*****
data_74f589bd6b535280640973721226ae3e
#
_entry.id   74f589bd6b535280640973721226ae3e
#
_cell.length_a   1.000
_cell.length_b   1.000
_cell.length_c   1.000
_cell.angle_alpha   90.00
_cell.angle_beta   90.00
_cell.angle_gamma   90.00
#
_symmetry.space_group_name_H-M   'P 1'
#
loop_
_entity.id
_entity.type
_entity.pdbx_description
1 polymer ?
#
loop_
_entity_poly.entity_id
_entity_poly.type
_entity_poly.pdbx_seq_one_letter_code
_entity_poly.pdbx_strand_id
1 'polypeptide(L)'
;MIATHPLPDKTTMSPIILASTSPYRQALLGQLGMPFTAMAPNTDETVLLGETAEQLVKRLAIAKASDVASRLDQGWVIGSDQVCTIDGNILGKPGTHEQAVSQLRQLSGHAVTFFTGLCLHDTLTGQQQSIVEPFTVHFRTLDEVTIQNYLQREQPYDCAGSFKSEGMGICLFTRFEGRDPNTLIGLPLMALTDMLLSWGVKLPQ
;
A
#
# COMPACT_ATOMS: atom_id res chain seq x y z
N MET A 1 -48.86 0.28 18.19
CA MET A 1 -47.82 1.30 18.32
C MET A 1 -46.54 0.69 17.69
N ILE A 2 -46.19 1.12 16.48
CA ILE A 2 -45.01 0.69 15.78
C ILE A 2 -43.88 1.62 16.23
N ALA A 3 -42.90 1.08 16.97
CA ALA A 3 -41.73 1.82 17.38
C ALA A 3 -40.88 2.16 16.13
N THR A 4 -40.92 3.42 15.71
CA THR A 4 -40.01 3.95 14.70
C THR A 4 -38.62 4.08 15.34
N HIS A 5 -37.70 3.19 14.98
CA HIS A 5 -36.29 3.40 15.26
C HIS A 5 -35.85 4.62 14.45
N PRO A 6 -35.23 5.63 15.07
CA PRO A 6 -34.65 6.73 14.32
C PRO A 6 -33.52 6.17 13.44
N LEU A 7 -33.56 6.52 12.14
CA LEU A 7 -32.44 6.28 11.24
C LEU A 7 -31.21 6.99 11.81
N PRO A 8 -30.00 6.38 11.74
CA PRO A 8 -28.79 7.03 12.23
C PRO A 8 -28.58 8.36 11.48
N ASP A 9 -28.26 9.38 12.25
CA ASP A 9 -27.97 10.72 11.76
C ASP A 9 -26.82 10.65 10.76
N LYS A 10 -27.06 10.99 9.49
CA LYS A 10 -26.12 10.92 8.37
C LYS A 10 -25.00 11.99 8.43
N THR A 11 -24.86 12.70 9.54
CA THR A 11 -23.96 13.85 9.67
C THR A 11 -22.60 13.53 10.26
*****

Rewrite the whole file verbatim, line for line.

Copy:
data_74f589bd6b535280640973721226ae3e
#
_entry.id   74f589bd6b535280640973721226ae3e
#
_cell.length_a   1.000
_cell.length_b   1.000
_cell.length_c   1.000
_cell.angle_alpha   90.00
_cell.angle_beta   90.00
_cell.angle_gamma   90.00
#
_symmetry.space_group_name_H-M   'P 1'
#
loop_
_entity.id
_entity.type
_entity.pdbx_description
1 polymer ?
#
loop_
_entity_poly.entity_id
_entity_poly.type
_entity_poly.pdbx_seq_one_letter_code
_entity_poly.pdbx_strand_id
1 'polypeptide(L)'
;MIATHPLPDKTTMSPIILASTSPYRQALLGQLGMPFTAMAPNTDETVLLGETAEQLVKRLAIAKASDVASRLDQGWVIGSDQVCTIDGNILGKPGTHEQAVSQLRQLSGHAVTFFTGLCLHDTLTGQQQSIVEPFTVHFRTLDEVTIQNYLQREQPYDCAGSFKSEGMGICLFTRFEGRDPNTLIGLPLMALTDMLLSWGVKLPQ
;
A
#
# COMPACT_ATOMS: atom_id res chain seq x y z
N MET A 1 -48.86 0.28 18.19
CA MET A 1 -47.82 1.30 18.32
C MET A 1 -46.54 0.69 17.69
N ILE A 2 -46.19 1.12 16.48
CA ILE A 2 -45.01 0.69 15.78
C ILE A 2 -43.88 1.62 16.23
N ALA A 3 -42.90 1.08 16.97
CA ALA A 3 -41.73 1.82 17.38
C ALA A 3 -40.88 2.16 16.13
N THR A 4 -40.92 3.42 15.71
CA THR A 4 -40.01 3.95 14.70
C THR A 4 -38.62 4.08 15.34
N HIS A 5 -37.70 3.19 14.98
CA HIS A 5 -36.29 3.40 15.26
C HIS A 5 -35.85 4.62 14.45
N PRO A 6 -35.23 5.63 15.07
CA PRO A 6 -34.65 6.73 14.32
C PRO A 6 -33.52 6.17 13.44
N LEU A 7 -33.56 6.52 12.14
CA LEU A 7 -32.44 6.28 11.24
C LEU A 7 -31.21 6.99 11.81
N PRO A 8 -30.00 6.38 11.74
CA PRO A 8 -28.79 7.03 12.23
C PRO A 8 -28.58 8.36 11.48
N ASP A 9 -28.26 9.38 12.25
CA ASP A 9 -27.97 10.72 11.76
C ASP A 9 -26.82 10.65 10.76
N LYS A 10 -27.06 10.99 9.49
CA LYS A 10 -26.12 10.92 8.37
C LYS A 10 -25.00 11.99 8.43
N THR A 11 -24.86 12.70 9.54
CA THR A 11 -23.96 13.85 9.67
C THR A 11 -22.60 13.53 10.26